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Mathematical melody strange but true…..

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  • Kurien Thomas
    A. (a+b+c+d+e)^2 = a^+b^+c^3+d^3+e^3 The above equation at a glance looks incorrect. B. Can a cube of any number be expressed as the difference of two squares?
    Message 1 of 1 , Jul 14, 2005
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      A. (a+b+c+d+e)^2 = a^+b^+c^3+d^3+e^3

      The above equation at a glance looks incorrect.

      B. Can a cube of any number be expressed as the difference of two squares?

      A is possible when a, b, c, d, e are consecutive natural numbers starting from 1 ie 1, 2, 3, 4, 5. B is possible because of this property of A.
      (1+2+3+4+5)^2=1^3+2^3+4^3+5^3
      15^2=1+8+27+64+125
      ie 225=225
      From the above it is evident that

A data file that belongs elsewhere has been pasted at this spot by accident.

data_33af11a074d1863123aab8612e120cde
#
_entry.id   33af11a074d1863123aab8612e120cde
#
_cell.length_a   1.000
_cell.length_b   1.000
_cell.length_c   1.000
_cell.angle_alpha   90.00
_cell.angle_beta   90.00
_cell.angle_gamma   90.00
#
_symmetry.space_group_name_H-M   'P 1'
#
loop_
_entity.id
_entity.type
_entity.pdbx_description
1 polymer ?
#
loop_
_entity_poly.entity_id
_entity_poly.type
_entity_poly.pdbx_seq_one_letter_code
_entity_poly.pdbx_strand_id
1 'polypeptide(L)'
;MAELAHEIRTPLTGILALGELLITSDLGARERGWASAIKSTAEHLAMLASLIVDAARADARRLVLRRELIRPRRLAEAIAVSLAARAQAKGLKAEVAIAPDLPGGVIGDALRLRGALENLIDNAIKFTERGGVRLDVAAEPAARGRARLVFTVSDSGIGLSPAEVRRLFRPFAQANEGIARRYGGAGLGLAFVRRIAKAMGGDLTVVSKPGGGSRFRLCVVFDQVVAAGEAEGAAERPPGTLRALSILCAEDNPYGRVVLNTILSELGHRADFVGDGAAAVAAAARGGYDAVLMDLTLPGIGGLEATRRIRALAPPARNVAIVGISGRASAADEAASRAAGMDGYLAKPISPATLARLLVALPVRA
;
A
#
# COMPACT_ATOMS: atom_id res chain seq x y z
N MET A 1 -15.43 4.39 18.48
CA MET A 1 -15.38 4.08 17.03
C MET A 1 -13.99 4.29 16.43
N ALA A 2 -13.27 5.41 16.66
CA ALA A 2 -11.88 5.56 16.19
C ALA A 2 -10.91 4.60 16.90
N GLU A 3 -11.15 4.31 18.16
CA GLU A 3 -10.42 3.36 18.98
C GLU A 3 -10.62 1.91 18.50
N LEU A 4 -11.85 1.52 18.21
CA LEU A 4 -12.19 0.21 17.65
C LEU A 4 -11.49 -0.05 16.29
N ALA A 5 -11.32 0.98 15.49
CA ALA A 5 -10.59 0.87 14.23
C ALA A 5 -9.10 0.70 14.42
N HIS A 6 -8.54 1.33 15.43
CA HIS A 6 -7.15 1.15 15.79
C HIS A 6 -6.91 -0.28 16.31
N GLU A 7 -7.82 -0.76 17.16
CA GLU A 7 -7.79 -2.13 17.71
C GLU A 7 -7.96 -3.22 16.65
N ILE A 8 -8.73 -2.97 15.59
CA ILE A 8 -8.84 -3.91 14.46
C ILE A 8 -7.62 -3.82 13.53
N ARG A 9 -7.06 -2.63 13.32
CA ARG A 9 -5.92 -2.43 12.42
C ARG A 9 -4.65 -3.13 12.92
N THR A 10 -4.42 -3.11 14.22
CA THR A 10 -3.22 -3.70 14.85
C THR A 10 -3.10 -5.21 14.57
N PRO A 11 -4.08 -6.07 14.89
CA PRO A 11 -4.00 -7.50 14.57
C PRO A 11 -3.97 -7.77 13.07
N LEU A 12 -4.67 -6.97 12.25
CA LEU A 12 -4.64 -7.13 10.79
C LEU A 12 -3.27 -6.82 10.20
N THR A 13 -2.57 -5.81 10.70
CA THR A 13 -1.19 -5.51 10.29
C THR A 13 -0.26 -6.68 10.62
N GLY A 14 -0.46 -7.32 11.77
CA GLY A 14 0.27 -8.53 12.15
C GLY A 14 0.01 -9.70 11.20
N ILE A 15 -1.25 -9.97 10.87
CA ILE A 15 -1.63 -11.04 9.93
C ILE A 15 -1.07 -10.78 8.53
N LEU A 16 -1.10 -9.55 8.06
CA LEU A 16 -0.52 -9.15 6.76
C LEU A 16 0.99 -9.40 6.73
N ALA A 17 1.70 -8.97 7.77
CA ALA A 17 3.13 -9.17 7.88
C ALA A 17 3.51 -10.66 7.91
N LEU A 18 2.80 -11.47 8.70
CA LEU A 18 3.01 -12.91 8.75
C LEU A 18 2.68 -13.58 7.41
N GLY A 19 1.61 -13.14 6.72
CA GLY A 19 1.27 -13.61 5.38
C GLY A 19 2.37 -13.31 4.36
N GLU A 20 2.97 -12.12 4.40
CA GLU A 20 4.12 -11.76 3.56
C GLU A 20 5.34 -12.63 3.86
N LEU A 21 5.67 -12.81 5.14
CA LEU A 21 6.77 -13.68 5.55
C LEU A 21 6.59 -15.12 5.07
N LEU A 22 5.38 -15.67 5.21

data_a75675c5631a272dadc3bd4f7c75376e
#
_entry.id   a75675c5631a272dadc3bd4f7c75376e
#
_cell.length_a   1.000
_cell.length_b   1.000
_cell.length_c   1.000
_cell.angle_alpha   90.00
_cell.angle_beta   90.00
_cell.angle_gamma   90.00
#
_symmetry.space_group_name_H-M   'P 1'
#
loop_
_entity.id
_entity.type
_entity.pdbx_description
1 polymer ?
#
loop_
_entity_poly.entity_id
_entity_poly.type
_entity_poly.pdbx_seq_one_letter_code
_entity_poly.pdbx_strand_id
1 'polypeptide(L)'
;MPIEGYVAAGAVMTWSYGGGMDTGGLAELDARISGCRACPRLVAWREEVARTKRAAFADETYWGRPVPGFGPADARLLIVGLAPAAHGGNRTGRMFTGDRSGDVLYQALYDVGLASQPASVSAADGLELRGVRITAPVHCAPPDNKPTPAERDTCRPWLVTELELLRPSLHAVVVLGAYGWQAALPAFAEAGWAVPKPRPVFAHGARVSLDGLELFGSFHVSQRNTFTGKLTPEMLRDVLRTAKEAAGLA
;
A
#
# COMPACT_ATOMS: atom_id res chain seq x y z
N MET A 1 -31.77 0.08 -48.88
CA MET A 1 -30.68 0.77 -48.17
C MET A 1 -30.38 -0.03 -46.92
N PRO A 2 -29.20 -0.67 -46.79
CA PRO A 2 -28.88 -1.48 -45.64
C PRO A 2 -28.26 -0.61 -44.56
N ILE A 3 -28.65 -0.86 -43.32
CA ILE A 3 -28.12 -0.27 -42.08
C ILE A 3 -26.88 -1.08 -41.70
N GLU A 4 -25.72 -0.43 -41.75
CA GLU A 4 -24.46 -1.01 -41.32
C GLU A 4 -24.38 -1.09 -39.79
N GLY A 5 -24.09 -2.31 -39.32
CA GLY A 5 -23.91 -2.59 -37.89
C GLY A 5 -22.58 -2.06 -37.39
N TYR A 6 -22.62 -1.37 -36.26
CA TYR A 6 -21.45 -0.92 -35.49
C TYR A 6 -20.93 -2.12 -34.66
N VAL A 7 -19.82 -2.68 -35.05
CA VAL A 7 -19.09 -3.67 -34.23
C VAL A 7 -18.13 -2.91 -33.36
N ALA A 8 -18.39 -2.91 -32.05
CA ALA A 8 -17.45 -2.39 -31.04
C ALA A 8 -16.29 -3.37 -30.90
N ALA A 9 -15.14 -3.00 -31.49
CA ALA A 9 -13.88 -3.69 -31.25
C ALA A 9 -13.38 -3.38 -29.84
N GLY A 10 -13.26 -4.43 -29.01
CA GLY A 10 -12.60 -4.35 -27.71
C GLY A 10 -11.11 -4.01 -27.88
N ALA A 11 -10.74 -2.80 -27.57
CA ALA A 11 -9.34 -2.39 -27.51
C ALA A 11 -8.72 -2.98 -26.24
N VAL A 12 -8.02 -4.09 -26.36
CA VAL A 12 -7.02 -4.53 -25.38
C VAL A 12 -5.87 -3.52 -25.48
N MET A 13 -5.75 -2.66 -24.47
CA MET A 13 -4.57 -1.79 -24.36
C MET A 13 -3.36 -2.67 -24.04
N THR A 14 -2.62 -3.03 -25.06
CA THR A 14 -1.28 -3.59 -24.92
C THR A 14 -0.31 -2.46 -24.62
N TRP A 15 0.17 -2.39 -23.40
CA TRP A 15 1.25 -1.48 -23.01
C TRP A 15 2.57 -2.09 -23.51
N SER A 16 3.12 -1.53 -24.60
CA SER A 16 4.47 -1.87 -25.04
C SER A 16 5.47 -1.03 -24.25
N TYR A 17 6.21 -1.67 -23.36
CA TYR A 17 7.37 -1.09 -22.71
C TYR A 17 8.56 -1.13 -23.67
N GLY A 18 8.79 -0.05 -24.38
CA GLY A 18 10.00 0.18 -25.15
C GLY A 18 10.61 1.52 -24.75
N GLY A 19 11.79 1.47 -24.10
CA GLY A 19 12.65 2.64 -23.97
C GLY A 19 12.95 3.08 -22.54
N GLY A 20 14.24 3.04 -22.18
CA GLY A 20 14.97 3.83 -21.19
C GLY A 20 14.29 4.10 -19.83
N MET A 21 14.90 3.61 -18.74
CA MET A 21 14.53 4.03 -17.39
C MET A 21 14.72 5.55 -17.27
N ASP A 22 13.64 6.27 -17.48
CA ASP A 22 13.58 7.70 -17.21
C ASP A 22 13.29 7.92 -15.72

(1+2+3+4+5+…+n)^2 =1^3+2^3+3^3+4^3+5^3+…+n^3

      10^3= 55^2-45^2
      This can be derived from the above formula. Consider
      (1+2+3+4+…+10)^2=1^3+2^3+3^3+4^3+…+10^3…..x
      (1+2+3+4+…+9)^2=1^3+2^3+3^3+4^3+…+9^3……..y

      Subtracting y from x
      x-y=55^2-45^2=10^3

      so 36^3 can be expressed as
      36^3= (1+2+3+4+…+36)^2-(1+2+3+4+…+35)^2
      = 36^3=666^2-630^2=(666+630)x(666-630)=(1296x36)=(36^2x36)=36^3

      So a cube of any number having 10 digits, 20 digits…. so on can be expressed in the above form…

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